Luke makes the connection between this extravagantly odd action in Simon's house to something that's extravagantly odd about God. For Pharisees like Simon and for all others who attended the same Sunday School program, God has been taught as one whose righteousness cannot endure sinners but saves only those like Simon who uphold the laws of God in all their purity. But Jesus teaches a different lesson. He says that the depth of gratitude is proportional to a person's need for forgiveness. The math is so simple Simon can't disagree.
Luke connects grace and gratitude as Jesus reveals himself to be the one who has God's authority to forgive sins and as the one who shares God's generous intention to heal life, restore relationships and forgive the sinful. For a creditor to forgive a debt simply out of grace is indeed extravagant.
But is it too extravagant to be possible, to be doable? Let's face it, even as Christians, we lean more toward Simon's interpretation of scripture, toward his understanding of what God is like. Justice rather than forgiveness simply seems more practical in the real world. I guess that's the tough challenge for us whenever we smell that extravagant ointment in the air. Are the core values of the Christian life--grace, love, mercy, forgiveness--really possible in our world or are they simply things that we hope God will bring about one day or maybe they're just wishful thinking.
Have you witnessed extravagant love by ordinary people like the woman who anointed Jesus' feet?
My Mennonite friends recently introduced me to one of the greatest heroes and martyrs in their tradition--Dirk Willems who died in 1569. Dirk, like other Anabaptists, rejected infant baptism, and for this he was arrested. You might know that the three foundational beliefs of the Mennonites are the belief in adult baptism, in the separation of church and state, and in the practice of non-violence in all circumstances. Dirk was held in prison for these beliefs but one night managed to escape using a rope of knotted rags. I know it sounds like a movie! The moat around the prison was covered with a thin layer of ice, but Dirk who had lost a lot of weight in prison was able to scamper across the ice. The prison guard who came after him wasn't so lucky. The guard fell through the ice and yelled for help. Dirk turned back even though he was nearly to safety. He pulled the guard out, was promptly recaptured and was shortly thereafter burned at the stake. Incredible!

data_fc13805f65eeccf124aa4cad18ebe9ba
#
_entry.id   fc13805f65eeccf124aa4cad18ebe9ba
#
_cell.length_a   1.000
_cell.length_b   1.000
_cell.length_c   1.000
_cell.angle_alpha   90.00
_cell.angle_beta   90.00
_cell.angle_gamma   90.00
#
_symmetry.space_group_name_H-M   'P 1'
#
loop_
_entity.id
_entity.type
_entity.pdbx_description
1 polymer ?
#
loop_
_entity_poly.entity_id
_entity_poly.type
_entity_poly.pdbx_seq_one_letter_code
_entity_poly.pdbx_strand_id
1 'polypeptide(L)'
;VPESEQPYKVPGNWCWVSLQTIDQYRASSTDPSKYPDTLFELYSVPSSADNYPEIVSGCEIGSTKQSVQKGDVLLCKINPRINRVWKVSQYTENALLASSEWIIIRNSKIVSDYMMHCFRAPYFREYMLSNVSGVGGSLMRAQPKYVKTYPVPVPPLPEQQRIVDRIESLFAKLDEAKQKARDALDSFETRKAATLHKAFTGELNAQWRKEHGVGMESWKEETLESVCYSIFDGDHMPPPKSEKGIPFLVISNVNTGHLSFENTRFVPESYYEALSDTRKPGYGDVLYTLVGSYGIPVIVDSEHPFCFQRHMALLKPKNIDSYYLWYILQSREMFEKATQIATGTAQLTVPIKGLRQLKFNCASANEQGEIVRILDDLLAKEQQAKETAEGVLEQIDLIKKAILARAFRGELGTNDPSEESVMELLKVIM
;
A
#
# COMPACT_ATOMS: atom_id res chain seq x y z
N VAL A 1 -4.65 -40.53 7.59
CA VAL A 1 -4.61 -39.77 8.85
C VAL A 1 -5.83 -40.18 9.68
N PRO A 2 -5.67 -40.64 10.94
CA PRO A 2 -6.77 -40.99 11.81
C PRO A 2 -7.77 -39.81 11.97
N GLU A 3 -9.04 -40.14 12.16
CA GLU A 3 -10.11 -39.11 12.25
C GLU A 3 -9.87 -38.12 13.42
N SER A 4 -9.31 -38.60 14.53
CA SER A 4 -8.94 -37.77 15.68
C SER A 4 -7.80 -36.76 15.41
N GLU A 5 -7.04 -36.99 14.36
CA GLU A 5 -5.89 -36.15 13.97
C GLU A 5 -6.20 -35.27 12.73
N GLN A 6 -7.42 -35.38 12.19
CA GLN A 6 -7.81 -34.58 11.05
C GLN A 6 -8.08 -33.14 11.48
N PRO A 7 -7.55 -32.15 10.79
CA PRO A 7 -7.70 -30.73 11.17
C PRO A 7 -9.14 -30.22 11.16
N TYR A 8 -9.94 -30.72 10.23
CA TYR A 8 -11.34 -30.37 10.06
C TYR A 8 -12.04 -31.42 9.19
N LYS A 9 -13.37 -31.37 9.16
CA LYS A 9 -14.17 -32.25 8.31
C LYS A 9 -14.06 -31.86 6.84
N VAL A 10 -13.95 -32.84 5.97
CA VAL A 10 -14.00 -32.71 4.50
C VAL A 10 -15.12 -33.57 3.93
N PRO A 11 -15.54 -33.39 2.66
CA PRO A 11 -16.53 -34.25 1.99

Extravagant acts are not fairy tales. Remember October 2006 when a shooting happened in that one-room Amish school house? The gunman took hostages and shot ten girls, killing five of them. Remember how America watched in amazement as the Amish community responded with acts of forgiveness and reconciliation? I remember how many of us watched our TVs in disbelief just as Simon watched that extravagant act unfold in his home.
Just because things are unbelievable, seem impossible, doesn't mean they aren't both real and possible. This is the Jesus message--with God all things are possible. Jesus showed us what it looks like, what it can be like. The tough sell is that extravagance never seems practical and it seldom seems like good stewardship. It's hard not to side with the protestors--this ointment could have been sold and the money given to the poor or sold and used to repair the church basement. I guess there's a thin line between extravagance and wastefulness. As Christian disciples we are still shocked to realize that we have been claimed and called by a God who is unapologetically extravagant. This is God's lifestyle and we glimpse it in other places like the story of the Prodigal Son and on the cross. God's dream is that this extravagance will be the core of your story too and that one day people will stand on the shoulders of your story of extravagant generosity and forgiveness. We are called to transform the world, one alabaster jar at a time.
Let us pray. O God who makes all things possible: we confess that we love to sing about your amazing grace but often doubt that it can be real for us. We often treat stories of forgiveness as if they are fairy tales. Make us as extravagant and generous toward our neighbor as you are toward us. Help us to celebrate with joy rather than nervously counting the cost. Thank you for all the ways you anoint us with the oil of gladness this day and forevermore. Amen.